Documents associated with: press, letters published in
Record 1 of 141
62, Sloane Street,
July 1, 1862.
May I beg to correct an erroneous impression likely to be confirmed by a paragraph in your last number? The Proprietors of the Berners Street Gallery have, without my sanction, called my picture "The Woman in White." I had no intention whatsoever of illustrating Mr. Wilkie Collins's novel; it so happens, indeed, that I have never read it. My painting simply represents a girl dressed in white standing in front of a white curtain.
I am, &c.,
Published as Whistler, James McNeill, [Letter to the Editor], The Athenaeum, no. 1810, 5 July 1862, p. 23 [GM, B.1]; reprinted in Whistler, James McNeill, The Gentle Art of Making Enemies, London and New York, 1890, p. 54, and Thorp, Nigel (Editor), Whistler on Art: Selected Letters and Writings 1849-1903 of James McNeill Whistler, Manchester, 1994, and Washington, 1995, no. 6, p. 12.
3. Sloane Street
JW was using the address of Francis Seymour Haden and Deborah ('Debo' or 'Sis') Delano Haden (1825-1908), née Whistler, JW's half-sister [more], although he had just moved, or was about to move to 7A Queen's Road, Chelsea, where he lived until March 1863.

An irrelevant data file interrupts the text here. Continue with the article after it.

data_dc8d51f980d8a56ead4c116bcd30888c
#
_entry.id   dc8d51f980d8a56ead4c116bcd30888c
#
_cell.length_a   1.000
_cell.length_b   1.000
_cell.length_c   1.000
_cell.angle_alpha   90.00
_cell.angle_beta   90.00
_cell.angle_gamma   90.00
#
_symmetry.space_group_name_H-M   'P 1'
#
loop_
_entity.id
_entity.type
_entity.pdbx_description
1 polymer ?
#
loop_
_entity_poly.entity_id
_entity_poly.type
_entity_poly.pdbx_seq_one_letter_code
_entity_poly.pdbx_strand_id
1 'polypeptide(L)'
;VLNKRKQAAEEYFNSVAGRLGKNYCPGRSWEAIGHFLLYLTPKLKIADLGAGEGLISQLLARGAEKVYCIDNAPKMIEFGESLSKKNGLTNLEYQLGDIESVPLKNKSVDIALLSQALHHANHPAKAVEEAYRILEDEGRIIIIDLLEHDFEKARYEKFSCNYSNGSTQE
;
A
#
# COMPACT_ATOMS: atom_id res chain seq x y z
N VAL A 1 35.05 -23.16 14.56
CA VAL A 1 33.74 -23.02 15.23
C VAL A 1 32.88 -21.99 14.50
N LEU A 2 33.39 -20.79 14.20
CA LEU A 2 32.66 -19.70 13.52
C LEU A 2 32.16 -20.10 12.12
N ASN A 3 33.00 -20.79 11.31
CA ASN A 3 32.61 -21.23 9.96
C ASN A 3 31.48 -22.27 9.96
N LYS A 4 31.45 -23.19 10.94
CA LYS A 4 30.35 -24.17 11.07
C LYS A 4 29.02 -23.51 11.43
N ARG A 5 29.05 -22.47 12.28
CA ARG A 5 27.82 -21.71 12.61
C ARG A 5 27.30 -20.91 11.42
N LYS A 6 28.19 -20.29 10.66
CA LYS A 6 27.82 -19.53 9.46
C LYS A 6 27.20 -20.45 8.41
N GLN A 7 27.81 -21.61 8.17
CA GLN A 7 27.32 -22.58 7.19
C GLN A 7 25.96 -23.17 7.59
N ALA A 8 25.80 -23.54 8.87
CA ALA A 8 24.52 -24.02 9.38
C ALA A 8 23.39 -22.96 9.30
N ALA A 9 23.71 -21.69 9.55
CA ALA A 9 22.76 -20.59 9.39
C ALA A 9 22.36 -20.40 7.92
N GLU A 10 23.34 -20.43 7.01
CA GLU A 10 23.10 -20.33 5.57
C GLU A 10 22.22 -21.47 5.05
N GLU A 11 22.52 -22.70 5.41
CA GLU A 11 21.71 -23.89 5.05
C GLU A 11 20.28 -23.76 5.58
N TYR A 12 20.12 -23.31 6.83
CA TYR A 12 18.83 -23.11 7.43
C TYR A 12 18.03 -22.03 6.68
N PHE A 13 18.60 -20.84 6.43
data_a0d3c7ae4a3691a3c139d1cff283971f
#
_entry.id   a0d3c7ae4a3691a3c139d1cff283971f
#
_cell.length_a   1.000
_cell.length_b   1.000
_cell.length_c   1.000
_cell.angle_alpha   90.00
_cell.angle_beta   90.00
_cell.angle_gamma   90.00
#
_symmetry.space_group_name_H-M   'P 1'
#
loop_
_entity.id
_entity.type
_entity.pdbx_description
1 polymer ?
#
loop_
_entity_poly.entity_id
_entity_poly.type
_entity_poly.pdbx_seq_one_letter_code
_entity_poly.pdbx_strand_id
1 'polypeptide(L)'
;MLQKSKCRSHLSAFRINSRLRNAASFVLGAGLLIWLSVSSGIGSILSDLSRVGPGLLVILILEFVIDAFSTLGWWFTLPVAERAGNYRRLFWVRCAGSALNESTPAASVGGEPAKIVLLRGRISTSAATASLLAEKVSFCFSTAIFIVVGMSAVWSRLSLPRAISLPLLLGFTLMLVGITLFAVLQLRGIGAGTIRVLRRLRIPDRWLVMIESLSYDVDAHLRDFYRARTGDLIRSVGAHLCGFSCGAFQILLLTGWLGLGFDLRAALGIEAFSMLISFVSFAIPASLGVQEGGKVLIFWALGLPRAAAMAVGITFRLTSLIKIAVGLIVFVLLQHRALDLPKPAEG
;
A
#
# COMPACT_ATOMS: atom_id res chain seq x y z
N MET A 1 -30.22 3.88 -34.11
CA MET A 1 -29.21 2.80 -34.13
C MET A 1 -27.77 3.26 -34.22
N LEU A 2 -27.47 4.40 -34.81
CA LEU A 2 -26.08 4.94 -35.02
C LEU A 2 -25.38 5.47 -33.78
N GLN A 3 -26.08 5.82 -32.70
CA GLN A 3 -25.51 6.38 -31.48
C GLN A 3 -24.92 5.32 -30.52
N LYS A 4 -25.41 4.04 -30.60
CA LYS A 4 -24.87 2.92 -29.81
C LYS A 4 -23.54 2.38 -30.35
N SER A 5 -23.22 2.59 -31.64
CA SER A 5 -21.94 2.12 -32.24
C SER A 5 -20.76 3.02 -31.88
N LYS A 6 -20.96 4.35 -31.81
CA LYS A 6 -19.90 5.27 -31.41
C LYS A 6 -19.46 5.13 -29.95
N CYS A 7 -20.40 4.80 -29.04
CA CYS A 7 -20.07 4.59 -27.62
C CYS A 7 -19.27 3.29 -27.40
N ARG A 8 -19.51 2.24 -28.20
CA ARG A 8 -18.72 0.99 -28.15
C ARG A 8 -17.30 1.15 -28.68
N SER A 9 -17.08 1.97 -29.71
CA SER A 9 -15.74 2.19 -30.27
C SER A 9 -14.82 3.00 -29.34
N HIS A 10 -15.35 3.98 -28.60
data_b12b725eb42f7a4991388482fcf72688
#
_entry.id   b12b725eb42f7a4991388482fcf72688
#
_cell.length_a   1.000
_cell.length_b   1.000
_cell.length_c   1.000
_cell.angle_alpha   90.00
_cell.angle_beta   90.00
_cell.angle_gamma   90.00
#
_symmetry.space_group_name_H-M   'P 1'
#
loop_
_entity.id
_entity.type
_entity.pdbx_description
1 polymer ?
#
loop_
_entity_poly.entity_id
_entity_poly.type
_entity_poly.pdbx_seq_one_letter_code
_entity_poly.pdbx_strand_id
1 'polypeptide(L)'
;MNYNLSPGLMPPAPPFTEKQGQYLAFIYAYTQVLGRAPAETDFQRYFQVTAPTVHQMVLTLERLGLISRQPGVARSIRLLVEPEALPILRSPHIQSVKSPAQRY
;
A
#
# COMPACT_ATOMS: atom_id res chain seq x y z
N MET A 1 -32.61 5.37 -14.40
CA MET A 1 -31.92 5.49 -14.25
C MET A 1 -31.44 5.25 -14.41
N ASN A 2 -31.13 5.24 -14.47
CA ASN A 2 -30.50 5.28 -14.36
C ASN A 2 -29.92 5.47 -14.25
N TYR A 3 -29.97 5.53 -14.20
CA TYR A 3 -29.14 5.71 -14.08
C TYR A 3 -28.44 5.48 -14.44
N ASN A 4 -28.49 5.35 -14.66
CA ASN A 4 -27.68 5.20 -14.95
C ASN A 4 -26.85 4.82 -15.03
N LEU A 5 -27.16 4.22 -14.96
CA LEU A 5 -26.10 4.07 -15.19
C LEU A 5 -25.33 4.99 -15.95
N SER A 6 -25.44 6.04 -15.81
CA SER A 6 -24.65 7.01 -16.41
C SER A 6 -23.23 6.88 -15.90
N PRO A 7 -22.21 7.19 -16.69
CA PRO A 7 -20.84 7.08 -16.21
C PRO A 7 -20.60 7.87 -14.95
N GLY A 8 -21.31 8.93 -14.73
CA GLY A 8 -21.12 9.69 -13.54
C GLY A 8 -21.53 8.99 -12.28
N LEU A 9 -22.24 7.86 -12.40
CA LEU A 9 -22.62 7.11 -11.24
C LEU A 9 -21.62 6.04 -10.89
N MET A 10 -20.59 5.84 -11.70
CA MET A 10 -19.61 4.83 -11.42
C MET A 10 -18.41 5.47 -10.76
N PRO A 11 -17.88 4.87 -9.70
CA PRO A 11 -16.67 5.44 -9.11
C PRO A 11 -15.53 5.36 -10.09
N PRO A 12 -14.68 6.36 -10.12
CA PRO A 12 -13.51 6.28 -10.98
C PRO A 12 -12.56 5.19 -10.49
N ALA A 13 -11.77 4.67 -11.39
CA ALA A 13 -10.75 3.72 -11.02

A portrayal of Joanna Hiffernan (b. ca 1843), JW's model and mistress [more], Symphony in White, No. I: The White Girl (YMSM 38), rejected by the Royal Academy in April 1862. It created a stir when it was exhibited at the Berners St Gallery in June (see JW to G. A. Lucas, #11977). It was advertised by the gallery as 'Whistler's extraordinary Picture of "The Woman in White"' (see Athenaeum, 19 July 1862), a reference to the title of the popular novel by William Wilkie Collins The Woman in White, London, 1860. In an earlier review, Frederick George Stephens (1828-1907), critic and PRB associate [more], had described JW's picture as 'A woman, in a quaint morning dress of white with her hair about her shoulders, stands alone, in a background of nothing in particular [...] The face is well done, but it is not that of Mr. Wilkie Collins's 'Woman in White.' (Anon., 'Fine Art Gossip,' The Athenaeum: Journal of English and Foreign Literature, Science, and the Fine Arts, no. 1809, 28 June 1862 'Fine Art Gossip,' The Athenaeum, 28 June 1862, p. 859). Stephens's remarks, together with the advertisement, seems to have triggered JW's annoyance. However Frederick Buckstone (b. ca 1838), artist and secretary of the Berners Street Gallery [more], contested JW's claim in a later number: 'Mr. Whistler was well aware of his picture being advertised as 'The Woman in White,' and was pleased with the name' (The Athenaeum, no. 1812, 19 July 1862, p. 86). See also F. Buckstone to the editor of The Athenaeum, #12979).